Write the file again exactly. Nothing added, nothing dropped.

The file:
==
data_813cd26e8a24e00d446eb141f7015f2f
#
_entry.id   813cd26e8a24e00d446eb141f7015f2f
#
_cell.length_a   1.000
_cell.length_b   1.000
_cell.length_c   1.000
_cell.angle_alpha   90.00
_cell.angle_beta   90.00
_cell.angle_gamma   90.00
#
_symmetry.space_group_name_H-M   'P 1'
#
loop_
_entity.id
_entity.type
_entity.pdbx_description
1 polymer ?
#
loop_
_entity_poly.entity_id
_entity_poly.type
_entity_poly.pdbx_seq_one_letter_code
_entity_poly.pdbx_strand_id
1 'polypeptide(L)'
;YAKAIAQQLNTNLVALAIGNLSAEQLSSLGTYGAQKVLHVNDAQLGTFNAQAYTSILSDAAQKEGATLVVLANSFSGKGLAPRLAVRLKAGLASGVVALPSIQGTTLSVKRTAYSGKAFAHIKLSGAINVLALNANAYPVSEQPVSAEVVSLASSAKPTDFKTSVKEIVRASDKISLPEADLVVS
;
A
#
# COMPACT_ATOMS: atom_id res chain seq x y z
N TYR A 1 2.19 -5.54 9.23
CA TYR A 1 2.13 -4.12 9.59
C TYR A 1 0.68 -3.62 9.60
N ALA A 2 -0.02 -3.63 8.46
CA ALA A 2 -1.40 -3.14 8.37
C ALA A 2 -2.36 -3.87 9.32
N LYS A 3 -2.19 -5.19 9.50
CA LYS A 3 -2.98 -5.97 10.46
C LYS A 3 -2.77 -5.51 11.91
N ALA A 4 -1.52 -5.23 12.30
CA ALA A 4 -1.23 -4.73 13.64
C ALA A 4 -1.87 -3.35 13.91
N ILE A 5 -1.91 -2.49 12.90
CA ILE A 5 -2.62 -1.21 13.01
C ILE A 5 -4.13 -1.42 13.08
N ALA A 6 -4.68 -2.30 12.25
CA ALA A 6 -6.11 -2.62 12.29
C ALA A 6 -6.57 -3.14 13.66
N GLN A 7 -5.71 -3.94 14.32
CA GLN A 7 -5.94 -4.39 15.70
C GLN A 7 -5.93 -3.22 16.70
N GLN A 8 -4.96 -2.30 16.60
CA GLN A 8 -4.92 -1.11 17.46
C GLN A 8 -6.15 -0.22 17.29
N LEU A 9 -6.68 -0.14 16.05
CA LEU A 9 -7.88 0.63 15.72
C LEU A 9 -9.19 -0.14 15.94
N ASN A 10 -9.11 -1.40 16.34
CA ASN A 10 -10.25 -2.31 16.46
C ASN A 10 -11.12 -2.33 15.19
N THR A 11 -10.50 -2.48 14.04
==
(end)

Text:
data_813cd26e8a24e00d446eb141f7015f2f
#
_entry.id   813cd26e8a24e00d446eb141f7015f2f
#
_cell.length_a   1.000
_cell.length_b   1.000
_cell.length_c   1.000
_cell.angle_alpha   90.00
_cell.angle_beta   90.00
_cell.angle_gamma   90.00
#
_symmetry.space_group_name_H-M   'P 1'
#
loop_
_entity.id
_entity.type
_entity.pdbx_description
1 polymer ?
#
loop_
_entity_poly.entity_id
_entity_poly.type
_entity_poly.pdbx_seq_one_letter_code
_entity_poly.pdbx_strand_id
1 'polypeptide(L)'
;YAKAIAQQLNTNLVALAIGNLSAEQLSSLGTYGAQKVLHVNDAQLGTFNAQAYTSILSDAAQKEGATLVVLANSFSGKGLAPRLAVRLKAGLASGVVALPSIQGTTLSVKRTAYSGKAFAHIKLSGAINVLALNANAYPVSEQPVSAEVVSLASSAKPTDFKTSVKEIVRASDKISLPEADLVVS
;
A
#
# COMPACT_ATOMS: atom_id res chain seq x y z
N TYR A 1 2.19 -5.54 9.23
CA TYR A 1 2.13 -4.12 9.59
C TYR A 1 0.68 -3.62 9.60
N ALA A 2 -0.02 -3.63 8.46
CA ALA A 2 -1.40 -3.14 8.37
C ALA A 2 -2.36 -3.87 9.32
N LYS A 3 -2.19 -5.19 9.50
CA LYS A 3 -2.98 -5.97 10.46
C LYS A 3 -2.77 -5.51 11.91
N ALA A 4 -1.52 -5.23 12.30
CA ALA A 4 -1.23 -4.73 13.64
C ALA A 4 -1.87 -3.35 13.91
N ILE A 5 -1.91 -2.49 12.90
CA ILE A 5 -2.62 -1.21 13.01
C ILE A 5 -4.13 -1.42 13.08
N ALA A 6 -4.68 -2.30 12.25
CA ALA A 6 -6.11 -2.62 12.29
C ALA A 6 -6.57 -3.14 13.66
N GLN A 7 -5.71 -3.94 14.32
CA GLN A 7 -5.94 -4.39 15.70
C GLN A 7 -5.93 -3.22 16.70
N GLN A 8 -4.96 -2.30 16.60
CA GLN A 8 -4.92 -1.11 17.46
C GLN A 8 -6.15 -0.22 17.29
N LEU A 9 -6.68 -0.14 16.05
CA LEU A 9 -7.88 0.63 15.72
C LEU A 9 -9.19 -0.14 15.94
N ASN A 10 -9.11 -1.40 16.34
CA ASN A 10 -10.25 -2.31 16.46
C ASN A 10 -11.12 -2.33 15.19
N THR A 11 -10.50 -2.48 14.04